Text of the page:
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June 2013



Confessions of a snake-a-holic Why I love snakes (and so should you) BY DAVID E. JENSEN

f you ask the average person for an opinion about snakes, the result will range from unbridled excitement to utter revulsion. As a confirmed, self-diagnosed snake addict, I fall into the first category. I have loved snakes since I was a kid, and the kid within me still thrills at the prospect of finding or catching a snake. Teaching people about snakes and being a snake ambassador have always been second nature to me, and I knew early on that saving snakes was a cause I believed in. Long before Americans knew who Steve Irwin was, I was driving remote roads in Utah’s west desert in the middle of the night, catching snakes that had gotten too comfortable warming their bellies on lonely asphalt and moving them away from the carnage of infrequent but deadly car traffic, mostly on the road that cuts through Skull Valley and leads to the military base at Dugway. In the languid warmth that rises from the pavement after dark, the road gives back the heat it stole during the day, and snakes that come across this alien surface at night will often pause and linger there. It was the mid-’70s, and I was a teenaged driver with a newly minted license. I found it convenient to


put my kid brother Gary and his best friend Keith on the hood of my orange ’68 Chevy as I drove slowly along desolate ribbons of blacktop in the summer darkness. Dangling their legs in front of the grill, they could jump off and instantly grab any snake that appeared in my headlight beams. To my great satisfaction, I discovered that by simply tapping the brake pedal, I could launch my brother and his friend off the hood and onto the roadway anytime I wanted. This potential kept them alert.

Any snake in Utah that doesn’t have a rattle is harmless. Almost nowhere in the world does identification get any easier than this. We usually saw gopher snakes, Mormon racers, or the elusive desert-striped whip snake—all harmless species—but occasionally providence would place a rattler in our path. This was always cause

for excitement. We’d put the snakes in pillowcases borrowed from my mother’s linen closet, tie the open end securely, and drive them closer to the foothills and away from danger. Too often we’d see snakes that had already been run over, sometimes deliberately, since many of them were on the shoulder of the road, and I had to wonder about the type of person who would swerve to hit a snake at 60 miles an hour. Is their contempt for snakes so great that they are willing to risk their own lives to kill one, and if so, why? There are approximately 2,000 snake species throughout the world, and 31 of them live in Utah. Of those, only seven are venomous and they are all rattlesnakes. Any snake in Utah that doesn’t have a rattle is harmless. Almost nowhere in the world does identification get any easier than this. The other 24 species include the rubber boa (a true boa similar to the boa constrictor of South America, only smaller), three species of garter snake, two king snakes, one milk snake, the Great Basin gopher snake, and more than a dozen other innocuous, reclusive, nocturnal or otherwise seldom-seen serpents that inhabit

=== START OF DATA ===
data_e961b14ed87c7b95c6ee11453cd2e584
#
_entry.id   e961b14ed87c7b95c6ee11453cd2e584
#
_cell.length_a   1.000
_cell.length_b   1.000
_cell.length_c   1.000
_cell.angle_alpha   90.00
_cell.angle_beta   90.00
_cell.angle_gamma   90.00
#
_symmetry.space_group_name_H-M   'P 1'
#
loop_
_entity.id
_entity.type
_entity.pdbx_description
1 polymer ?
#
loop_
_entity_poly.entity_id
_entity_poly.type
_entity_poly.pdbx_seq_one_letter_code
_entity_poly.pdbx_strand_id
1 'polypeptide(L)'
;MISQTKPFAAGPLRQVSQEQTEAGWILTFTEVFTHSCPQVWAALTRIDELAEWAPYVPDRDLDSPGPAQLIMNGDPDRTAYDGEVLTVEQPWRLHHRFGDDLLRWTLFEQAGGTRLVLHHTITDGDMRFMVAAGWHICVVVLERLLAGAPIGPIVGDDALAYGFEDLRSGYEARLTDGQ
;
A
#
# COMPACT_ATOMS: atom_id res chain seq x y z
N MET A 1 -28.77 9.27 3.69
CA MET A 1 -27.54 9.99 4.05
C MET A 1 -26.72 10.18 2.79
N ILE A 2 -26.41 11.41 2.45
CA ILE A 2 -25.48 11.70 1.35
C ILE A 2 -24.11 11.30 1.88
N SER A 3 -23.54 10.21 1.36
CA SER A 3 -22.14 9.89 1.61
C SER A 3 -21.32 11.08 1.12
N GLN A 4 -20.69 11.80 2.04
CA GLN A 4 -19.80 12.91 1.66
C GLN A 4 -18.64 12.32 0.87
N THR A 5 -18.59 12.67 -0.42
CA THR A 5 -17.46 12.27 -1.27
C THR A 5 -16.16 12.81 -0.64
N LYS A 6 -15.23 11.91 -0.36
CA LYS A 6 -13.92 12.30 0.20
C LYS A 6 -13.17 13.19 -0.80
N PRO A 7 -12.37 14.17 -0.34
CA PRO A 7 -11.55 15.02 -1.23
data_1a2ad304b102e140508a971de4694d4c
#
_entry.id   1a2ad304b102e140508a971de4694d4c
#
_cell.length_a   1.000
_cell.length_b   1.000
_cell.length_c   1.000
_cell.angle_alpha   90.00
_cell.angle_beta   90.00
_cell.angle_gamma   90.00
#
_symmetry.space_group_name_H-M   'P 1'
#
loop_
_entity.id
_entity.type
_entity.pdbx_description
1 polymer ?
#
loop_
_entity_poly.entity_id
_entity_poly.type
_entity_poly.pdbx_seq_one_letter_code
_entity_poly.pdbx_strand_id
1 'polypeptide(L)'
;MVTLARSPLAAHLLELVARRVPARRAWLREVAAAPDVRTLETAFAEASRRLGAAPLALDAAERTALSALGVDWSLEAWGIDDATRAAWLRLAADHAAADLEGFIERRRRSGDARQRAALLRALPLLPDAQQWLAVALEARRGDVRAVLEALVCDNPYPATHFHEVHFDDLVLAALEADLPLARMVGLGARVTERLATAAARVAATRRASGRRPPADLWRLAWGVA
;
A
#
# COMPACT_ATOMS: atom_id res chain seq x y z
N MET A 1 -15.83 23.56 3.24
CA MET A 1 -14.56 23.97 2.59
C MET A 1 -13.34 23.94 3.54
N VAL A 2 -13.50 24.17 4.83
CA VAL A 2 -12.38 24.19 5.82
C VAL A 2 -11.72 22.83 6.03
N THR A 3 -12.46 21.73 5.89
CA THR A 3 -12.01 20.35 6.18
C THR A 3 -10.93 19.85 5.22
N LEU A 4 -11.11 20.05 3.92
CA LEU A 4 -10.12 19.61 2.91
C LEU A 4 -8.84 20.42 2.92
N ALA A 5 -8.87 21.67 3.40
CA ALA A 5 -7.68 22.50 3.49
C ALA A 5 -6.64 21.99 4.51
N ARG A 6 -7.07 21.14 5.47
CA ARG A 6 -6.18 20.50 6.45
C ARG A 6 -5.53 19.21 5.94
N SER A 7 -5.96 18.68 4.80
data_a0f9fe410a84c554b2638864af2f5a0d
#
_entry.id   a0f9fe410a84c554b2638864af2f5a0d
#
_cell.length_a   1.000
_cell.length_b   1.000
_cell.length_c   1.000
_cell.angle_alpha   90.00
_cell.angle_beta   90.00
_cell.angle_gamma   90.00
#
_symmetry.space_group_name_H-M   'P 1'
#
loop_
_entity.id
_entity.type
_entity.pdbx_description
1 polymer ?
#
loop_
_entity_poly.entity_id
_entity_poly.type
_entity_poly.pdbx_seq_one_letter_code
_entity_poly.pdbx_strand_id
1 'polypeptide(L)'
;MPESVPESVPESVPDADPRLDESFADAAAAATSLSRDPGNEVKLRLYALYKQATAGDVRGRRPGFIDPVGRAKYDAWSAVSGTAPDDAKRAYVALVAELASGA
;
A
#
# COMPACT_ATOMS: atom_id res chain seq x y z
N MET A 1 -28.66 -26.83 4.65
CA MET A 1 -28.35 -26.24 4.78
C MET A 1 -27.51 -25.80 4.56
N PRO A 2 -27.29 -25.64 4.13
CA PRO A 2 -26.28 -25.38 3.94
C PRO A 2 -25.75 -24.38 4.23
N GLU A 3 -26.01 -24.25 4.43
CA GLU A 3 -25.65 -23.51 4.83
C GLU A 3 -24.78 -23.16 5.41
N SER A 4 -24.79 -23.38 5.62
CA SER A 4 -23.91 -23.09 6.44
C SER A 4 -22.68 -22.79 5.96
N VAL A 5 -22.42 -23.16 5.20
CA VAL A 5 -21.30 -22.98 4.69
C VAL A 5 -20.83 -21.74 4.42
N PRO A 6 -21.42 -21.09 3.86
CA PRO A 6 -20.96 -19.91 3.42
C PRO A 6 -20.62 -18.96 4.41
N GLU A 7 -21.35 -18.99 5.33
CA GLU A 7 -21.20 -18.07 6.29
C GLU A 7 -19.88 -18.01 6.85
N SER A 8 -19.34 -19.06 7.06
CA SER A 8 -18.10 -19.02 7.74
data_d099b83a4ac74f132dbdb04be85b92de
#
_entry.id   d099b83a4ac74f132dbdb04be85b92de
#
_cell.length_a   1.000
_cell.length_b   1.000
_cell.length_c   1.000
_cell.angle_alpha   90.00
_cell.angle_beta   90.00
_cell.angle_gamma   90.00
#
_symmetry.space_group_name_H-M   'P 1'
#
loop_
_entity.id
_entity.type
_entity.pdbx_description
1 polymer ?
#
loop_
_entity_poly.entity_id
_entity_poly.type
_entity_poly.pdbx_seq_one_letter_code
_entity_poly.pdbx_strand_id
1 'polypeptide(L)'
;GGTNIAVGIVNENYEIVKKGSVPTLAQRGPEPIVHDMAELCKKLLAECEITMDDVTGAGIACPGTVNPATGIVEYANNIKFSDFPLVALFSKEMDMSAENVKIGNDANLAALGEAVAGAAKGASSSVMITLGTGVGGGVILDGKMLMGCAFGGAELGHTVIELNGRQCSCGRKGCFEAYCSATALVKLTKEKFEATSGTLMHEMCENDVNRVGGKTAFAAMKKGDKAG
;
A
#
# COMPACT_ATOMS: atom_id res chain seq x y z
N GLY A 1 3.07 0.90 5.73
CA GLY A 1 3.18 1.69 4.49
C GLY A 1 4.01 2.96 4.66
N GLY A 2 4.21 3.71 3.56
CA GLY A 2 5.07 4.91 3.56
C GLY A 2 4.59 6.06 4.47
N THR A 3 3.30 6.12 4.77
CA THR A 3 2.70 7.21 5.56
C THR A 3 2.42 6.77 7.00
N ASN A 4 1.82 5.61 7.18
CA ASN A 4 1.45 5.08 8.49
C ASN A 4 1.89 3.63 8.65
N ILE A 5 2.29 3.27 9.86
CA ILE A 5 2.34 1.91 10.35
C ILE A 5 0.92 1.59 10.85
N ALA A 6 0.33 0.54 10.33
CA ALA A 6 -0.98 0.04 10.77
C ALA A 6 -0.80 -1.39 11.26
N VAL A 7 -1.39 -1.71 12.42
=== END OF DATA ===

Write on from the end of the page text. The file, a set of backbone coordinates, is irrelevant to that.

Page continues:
the state from border to border and mountain top to desert valley. When I remove a rattlesnake from someone’s yard, it provides an excellent opportunity to educate them about the intrinsic value of snakes in the environment and their direct benefit to humans as a free source of rodent control. Hawks and eagles eat mice and rats, but only the adult animals, whereas snakes go into burrows and consume the babies, effectively eliminating hundreds of thousands of future rodents and the diseases they can carry. The act of physically rescuing snakes and simply talking to people about them can have the same result. A woman I work with told me that she was driving a narrow dirt road with her husband when they saw a large snake, probably a gopher snake, basking in the midmorning sun. From her description, the snake stretched from one side of the road to the other, but people who dislike snakes often overestimate their length. The lethargic reptile was as limp and inanimate as a rope and completely oblivious to their presence. My friend confessed that there had been times when they had thoughtlessly driven over snakes in the past, but she saw this one and

Profile for CATALYST Magazine

CATALYST June 2013  

CATALYST Magazine June 2013 issue

CATALYST June 2013  

CATALYST Magazine June 2013 issue